The town of Ingatestone (Ging ad Petram - the 'parcel of land by the stone') in Essex takes its name from a Saxon settlement of 430 acres which originally supported a dozen or so inhabitants belonging to the Gigingas - the 'Giga's people'. The Saxon name for the settlement was Ing-atte-Stone (Ing at the Stone). It is likely that a Saxon church predated the small Norman one built there sometime between 1080-1100. The Saxon church may in turn have occupied the site of a former stone circle as a sarsen (a hard silicified sandstone of a type also used at Avebury and Stonehenge) was found in the north wall of the church during building work for the organ chamber there in 1905. This stone has since been relocated to the south side of the church. See - http://www.themodernantiquarian.com/img_fullsize/69865.jpg
There is evidence that some Christianised sites in Britain and Ireland have been in continuous use as sacred meeting places from before the Roman occupation. Such sites may have started with people meeting in groves, or close to springs, ponds and other water courses. The remains of a stone circle, either near or actually beneath the church itself, are sometimes found at such sites. Often an Anglo-Saxon, and then a Norman church, were built on the older pre-Christian site: Alphamstone and Broomfield churches in Essex and Alton Priors and Pewsey churches in Wiltshire appear to be examples of this continuity. The north wall (the oldest part of the Church of St Edmund and St Mary at Ingatestone) is constructed largely of broken puddingstones, although there are also several quite large dressed stones in the buttress between the north wall and the tower. The puddingstones in the north wall of Ingatestone church are interspersed in places with layers of Roman tiles. See - http://www.themodernantiquarian.com/img_fullsize/69864.jpg
In the south wall of Broomfield church there is a similar pattern of flint nodules interspersed with Roman tiles, as well as a few small broken puddingstones and one single, very impressive, puddingstone which protrudes from the base of the south wall. It has been suggested that the sarsen now on the south side of Ingatestone church, and the two sarsens on either side of Fryerning Lane in Ingatestone High Street, once belonged to a single standing stone. See - http://www.themodernantiquarian.com/img_fullsize/70012.jpg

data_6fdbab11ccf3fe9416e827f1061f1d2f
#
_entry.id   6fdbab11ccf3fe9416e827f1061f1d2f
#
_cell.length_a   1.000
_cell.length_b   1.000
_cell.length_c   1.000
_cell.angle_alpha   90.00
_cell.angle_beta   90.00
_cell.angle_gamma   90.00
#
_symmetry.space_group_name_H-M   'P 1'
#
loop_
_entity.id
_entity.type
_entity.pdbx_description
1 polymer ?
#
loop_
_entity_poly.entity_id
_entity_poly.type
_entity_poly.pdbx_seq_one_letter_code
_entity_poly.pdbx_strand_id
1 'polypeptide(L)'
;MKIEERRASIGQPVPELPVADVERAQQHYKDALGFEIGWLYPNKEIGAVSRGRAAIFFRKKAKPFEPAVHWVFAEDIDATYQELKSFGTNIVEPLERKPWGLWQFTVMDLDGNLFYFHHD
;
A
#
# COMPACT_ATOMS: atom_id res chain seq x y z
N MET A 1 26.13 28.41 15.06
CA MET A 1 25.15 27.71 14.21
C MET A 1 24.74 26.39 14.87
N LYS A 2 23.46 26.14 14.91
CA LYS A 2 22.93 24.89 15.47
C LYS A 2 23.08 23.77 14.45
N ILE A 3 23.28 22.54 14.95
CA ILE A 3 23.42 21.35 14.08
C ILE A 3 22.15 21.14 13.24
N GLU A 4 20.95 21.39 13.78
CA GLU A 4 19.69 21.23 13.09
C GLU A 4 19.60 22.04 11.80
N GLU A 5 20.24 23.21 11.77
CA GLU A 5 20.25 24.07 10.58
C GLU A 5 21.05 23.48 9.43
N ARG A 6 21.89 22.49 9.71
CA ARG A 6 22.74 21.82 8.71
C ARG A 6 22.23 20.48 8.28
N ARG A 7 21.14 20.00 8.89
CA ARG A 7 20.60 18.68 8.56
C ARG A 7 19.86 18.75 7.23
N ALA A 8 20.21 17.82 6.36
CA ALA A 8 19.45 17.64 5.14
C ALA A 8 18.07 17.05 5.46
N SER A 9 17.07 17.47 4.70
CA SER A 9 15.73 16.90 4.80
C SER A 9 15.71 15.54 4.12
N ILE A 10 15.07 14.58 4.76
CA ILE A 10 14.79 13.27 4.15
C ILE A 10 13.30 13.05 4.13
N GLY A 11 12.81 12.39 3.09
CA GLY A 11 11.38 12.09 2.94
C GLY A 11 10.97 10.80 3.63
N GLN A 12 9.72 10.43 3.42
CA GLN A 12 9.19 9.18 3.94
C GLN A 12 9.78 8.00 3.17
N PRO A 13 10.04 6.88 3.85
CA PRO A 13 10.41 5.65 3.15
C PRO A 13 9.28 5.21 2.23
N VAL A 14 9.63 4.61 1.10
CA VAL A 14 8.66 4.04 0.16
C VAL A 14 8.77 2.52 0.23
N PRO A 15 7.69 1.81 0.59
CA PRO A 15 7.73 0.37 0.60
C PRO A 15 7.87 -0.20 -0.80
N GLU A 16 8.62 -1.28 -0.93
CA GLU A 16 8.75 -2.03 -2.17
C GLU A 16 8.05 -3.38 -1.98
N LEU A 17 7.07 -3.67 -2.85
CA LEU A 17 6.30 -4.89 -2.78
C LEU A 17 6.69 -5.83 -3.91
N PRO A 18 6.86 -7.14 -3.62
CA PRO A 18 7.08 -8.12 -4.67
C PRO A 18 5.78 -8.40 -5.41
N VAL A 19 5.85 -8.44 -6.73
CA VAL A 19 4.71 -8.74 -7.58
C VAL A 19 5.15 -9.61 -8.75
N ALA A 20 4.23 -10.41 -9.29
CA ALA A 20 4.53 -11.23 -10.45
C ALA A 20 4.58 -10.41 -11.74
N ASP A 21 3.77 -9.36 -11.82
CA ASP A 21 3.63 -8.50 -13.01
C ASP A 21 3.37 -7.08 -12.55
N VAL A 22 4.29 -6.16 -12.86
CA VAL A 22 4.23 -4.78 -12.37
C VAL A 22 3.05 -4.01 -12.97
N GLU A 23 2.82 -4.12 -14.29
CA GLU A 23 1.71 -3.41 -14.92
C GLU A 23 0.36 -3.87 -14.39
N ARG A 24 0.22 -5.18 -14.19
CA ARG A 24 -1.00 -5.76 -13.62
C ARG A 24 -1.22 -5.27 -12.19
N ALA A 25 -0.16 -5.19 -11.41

Whether or not the 'stone' in the name Ingatestone derives from a single stone, or several stones, is unclear. To complicate matters further the Oxford Dictionary of English Place-Names gives the origin of the name Ingatestone as, "One of a group of places so called, this one distinguished by reference to a Roman milestone." Were the first Saxon settlers at Ingatestone referring to one (or more) pre-Roman standing stones on the knoll now occupied by the church or to a single Roman milestone? A cursory examination of the sarsen in the churchyard, and the two sarsens at the entrance to Fryerning Lane, suggests they may actually be three discrete stones. The Freyering Lane stones seem to have been at their present location from at least the early 1930s - ie some twenty years after the stone embedded in the north wall of the church was discovered in 1905. If it can be shown that the Fryerning Lane stones have been at their present location since before 1905 however this would indicate that the sarsens are indeed three separate stones. This may be important; there are five other much smaller stones on Ingatestone High Street (making a total of eight so far accounted for) and these might have once formed part of an Ingatestone stone circle. Together with the broken puddingstones in the north wall of the church this could indicate that a stone circle of considerable size and variety once stood on the knoll now occupied by the church.
While the smaller stones, some painted white and now scattered along Ingatestone High Street, might not yet be considered important enough to return to the Ingatestone churchyard there are good reasons, on grounds of conservation and heritage, for returning the two large Fryerning Lane stones to their likely place of origin on the church knoll.
The names Ingatestone and Fryerning probably have a common origin which may go back to the earliest days of the Saxon settlement of Essex, perhaps in the 6th century AD. Generally, place names including 'ing' are thought to refer to groups or tribes of Saxon settlers who had crossed the North Sea to colonise Britain.
Historians have suggested that Ingatestone and Fryerning refer to a Saxon leader called Giga whose group settled in the area of these villages.
Ingatestone got its name from Giga's people with 'stone' added to it. The stone stood once in the modern recreation ground by the church, and is now in three pieces, one by the south door of the church and two on either side of the entry to Fryerning Lane.
If it is asked what a stone should give its name to a village, it should be remembered that there are no big stones to be found in this part of Essex; a stone left by the Ice Age about three feet high and three feet round is quite rare enough to be used to distinguish the village where it lay from the other 'ing' villages.